On Wisden summit, Big Ben displaces Virat
The morning of Thursday, April 9, is a big moment in cricket because the new Wisden is published in London.
Bloomsbury Publishing, which has brought out the 157th edition of Wisden Cricketers’ Almanack 2020 — hardback edition (£55), The Shorter Wisden 2020 in Ebook (£9.99) or audiobook (£9.99) — says: “Wisden 2020 is made up of 1,536 pages and ten sections, including a special 80-page World Cup section and 56 pages of obituaries. It has 141 contributors. Also within its pages are reviews of books, plays, films, media, technology and the weather, as well as articles on cricket and the environment, and cricket in the courts.”
One obituary notice included this comment: “Bob Willis (1949–2019) himself was late only once: for his funeral, when the hearse got stuck in traffic in Barnes. He should have gone by bus.”
The book has plenty of gems for cricket lovers in India, says Wisden’s editor Lawrence Booth, who has added a personal note in his introductory piece: “My wife, Anjali, was — as ever — a rock. Our two-year-old daughter, Aleya, seemed to absorb something of the summer. One bedtime, she whispered: ‘Come on, Ben Stokes.’ ”
The child is clearly well informed because her father tells The Telegraph: “Indian readers will also note that, for the first time in four editions, Virat Kohli is not Wisden’s Leading Cricketer in the World — that is Stokes.”
The five cricketers of the year are: Jofra Archer, Pat Cummins, Simon Harmer, Marnus Labuschagne and Ellyse Perry.
According to Booth, “Jofra Archer had an unprecedented impact in his first summer as an international cricketer. He showed astonishing poise to bowl the super over that delivered England the World Cup, then produced some of the quickest and most memorable spells in recent Ashes history, knocking over Steve Smith at Lord’s, and finishing the series with 22 wickets at just 20 apiece.”
He says: “Wisden 2020 is, in essence, a celebration of England’s first men’s World Cup win and a remarkable Ashes series, the first to be drawn since 1975. It’s also a celebration of Ben Stokes, who featured prominently in both. Beyond that, it’s the usual celebration of all things cricket — the good, the bad, the indifferent.”
He draws attention to “a lovely piece by Anand Vasu about the world’s biggest cricket nursery — the Karnataka Institute in Bangalore. We’ve billed it as the search for the next Virat Kohli, and it captures so much about the passion for the sport in that part of the world.”
To be sure, Vasu’s piece — “Indian Cricket’s Greatest Nursery: In search of the new Kohli” — is lyrical but also a little worrying. Perhaps one should not say this but there is a touch of Hitler youth about the way in which hundreds of children are marched to the KIOC coaching grounds in Bangalore even before its gates have opened at 6am.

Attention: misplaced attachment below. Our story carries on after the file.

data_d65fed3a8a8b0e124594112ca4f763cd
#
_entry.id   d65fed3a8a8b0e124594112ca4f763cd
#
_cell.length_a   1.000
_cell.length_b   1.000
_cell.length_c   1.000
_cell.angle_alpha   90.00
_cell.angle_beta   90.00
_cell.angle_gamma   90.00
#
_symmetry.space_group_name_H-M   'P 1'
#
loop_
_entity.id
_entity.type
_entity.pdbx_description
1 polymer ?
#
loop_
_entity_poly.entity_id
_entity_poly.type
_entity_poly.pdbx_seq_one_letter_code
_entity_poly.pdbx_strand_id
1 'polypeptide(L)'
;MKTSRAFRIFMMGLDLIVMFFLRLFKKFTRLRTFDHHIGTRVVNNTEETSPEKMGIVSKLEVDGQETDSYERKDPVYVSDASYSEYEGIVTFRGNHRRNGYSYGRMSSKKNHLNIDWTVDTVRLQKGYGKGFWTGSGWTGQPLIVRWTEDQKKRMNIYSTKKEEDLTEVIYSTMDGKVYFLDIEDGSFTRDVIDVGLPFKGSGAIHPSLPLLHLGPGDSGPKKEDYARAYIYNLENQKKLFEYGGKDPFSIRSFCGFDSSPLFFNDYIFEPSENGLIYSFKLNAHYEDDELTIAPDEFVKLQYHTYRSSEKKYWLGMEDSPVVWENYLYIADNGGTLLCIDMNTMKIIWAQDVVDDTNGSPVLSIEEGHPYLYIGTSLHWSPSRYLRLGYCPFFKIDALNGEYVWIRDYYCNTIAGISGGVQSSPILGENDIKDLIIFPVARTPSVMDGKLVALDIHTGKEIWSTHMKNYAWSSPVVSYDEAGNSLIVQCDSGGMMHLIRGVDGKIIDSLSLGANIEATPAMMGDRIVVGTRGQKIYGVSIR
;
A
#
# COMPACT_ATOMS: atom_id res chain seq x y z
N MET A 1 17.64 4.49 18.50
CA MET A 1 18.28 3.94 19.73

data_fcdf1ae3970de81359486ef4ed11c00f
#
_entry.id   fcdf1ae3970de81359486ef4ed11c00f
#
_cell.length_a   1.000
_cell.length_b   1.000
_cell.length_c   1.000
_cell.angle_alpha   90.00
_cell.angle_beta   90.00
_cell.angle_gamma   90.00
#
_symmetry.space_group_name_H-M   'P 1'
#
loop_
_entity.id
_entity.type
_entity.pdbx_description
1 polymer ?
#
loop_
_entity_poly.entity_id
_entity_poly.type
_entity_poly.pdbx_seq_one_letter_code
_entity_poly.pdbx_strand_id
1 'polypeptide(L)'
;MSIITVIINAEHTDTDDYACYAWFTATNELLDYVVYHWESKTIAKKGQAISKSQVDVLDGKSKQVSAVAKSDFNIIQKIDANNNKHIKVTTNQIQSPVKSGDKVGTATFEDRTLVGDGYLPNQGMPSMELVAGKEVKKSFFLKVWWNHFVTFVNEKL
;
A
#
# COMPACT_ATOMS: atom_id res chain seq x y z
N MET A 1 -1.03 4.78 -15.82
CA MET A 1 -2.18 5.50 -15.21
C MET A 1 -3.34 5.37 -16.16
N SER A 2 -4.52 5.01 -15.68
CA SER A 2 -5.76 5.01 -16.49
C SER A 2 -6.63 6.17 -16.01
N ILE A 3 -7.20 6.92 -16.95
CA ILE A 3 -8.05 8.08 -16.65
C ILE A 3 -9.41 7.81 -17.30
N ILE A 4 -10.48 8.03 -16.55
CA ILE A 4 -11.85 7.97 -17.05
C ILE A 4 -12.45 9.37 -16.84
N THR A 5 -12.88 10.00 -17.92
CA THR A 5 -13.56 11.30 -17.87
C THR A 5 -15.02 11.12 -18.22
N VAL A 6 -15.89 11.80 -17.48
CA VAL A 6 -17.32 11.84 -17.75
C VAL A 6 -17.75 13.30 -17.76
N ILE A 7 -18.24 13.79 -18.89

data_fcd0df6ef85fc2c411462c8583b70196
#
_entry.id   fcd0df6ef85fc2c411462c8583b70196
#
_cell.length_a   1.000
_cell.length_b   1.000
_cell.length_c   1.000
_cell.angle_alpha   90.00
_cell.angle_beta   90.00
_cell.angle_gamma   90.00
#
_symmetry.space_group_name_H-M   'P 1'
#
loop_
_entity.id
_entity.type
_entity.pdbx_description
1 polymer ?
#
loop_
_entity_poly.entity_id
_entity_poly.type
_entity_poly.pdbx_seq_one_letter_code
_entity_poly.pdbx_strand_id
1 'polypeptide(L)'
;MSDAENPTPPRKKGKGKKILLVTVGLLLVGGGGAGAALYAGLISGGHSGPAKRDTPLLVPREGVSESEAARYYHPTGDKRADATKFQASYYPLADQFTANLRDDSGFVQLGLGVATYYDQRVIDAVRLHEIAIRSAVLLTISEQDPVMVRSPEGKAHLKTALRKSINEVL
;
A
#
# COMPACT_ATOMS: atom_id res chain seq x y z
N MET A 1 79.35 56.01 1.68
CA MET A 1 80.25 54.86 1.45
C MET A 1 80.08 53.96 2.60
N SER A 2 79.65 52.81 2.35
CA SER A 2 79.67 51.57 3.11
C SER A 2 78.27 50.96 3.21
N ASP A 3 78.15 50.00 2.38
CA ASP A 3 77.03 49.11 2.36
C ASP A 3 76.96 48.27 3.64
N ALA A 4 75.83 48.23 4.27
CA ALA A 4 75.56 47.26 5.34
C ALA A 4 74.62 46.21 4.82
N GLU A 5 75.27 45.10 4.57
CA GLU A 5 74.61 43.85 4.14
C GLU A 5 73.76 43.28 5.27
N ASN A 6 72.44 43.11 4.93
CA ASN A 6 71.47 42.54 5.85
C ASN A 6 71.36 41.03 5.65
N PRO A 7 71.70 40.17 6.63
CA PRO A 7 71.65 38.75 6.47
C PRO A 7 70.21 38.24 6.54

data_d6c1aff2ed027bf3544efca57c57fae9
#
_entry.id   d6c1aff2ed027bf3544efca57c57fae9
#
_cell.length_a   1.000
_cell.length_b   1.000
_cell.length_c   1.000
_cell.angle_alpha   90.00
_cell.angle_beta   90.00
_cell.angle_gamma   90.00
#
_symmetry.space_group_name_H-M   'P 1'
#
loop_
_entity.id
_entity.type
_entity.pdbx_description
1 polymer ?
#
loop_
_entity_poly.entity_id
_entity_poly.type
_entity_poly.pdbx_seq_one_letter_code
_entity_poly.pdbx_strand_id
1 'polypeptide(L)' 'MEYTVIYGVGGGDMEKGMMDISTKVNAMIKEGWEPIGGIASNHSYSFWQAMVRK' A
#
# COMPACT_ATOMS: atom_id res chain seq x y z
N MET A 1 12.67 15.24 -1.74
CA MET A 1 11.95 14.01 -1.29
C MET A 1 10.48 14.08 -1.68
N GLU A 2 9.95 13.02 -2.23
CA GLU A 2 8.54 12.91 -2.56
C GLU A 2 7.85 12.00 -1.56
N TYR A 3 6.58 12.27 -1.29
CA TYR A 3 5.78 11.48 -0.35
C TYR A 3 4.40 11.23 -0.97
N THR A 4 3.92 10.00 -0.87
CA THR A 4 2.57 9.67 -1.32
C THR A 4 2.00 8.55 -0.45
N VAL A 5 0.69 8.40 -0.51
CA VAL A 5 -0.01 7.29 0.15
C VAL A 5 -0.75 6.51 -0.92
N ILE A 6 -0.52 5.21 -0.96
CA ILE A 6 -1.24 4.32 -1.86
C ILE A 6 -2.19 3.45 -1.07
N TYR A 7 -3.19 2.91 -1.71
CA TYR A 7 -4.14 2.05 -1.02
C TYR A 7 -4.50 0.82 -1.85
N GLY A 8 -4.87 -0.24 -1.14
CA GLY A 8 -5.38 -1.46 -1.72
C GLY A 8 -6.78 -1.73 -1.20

Parents probably don’t want to listen to Irfan Sait, a Level 3 certified coach, when he advises them: “Not everyone who wears pads and picks up a bat is going to play like Kohli.”
Though Vasu does not say so, one can almost imagine parents scolding naughty children: “You mustn’t waste your time studying — what good will that do you? Practise, practise, practise at the cricket factory if you want to be like Uncle Virat.”
To be fair, the kids seem keen enough despite the intense pressure put on them by their parents, who probably regard the stiff coaching fees as an investment in their own futures.
Vasu does end his excellent piece by observing: “Whether anyone will say so explicitly, the hunt for the next Kohli is well under way.”
There is an inspiring piece by Eoin Morgan, who led England to victory in the 2019 ICC Cricket World Cup and who has spoken to Booth about the multicultural nature of his side. To illustrate his point, there is a photograph of Chris Woakes, Jofra Archer, Adil Rashid and Moeen Ali standing “shoulder to shoulder” during England’s opening-day victory over South Africa.
In his piece — “England’s Multicultural World Cup Winners” — Morgan, who is himself of Irish origin, begins: “As we took the field to defend 15 in the super over in the World Cup final last summer, Jos Buttler told me he hoped I had a couple of shamrocks in my pocket. I laughed, and turned to Adil Rashid: “Allah’s with us, isn’t he?” Rash agreed he was. Later, at the end of a crazy day, I mentioned that comment in the post-match press conference, because it seemed to sum up the kind of team we had become: a team of different backgrounds, races and religions, a team which derived strength from diversity, and represented the best of our country.”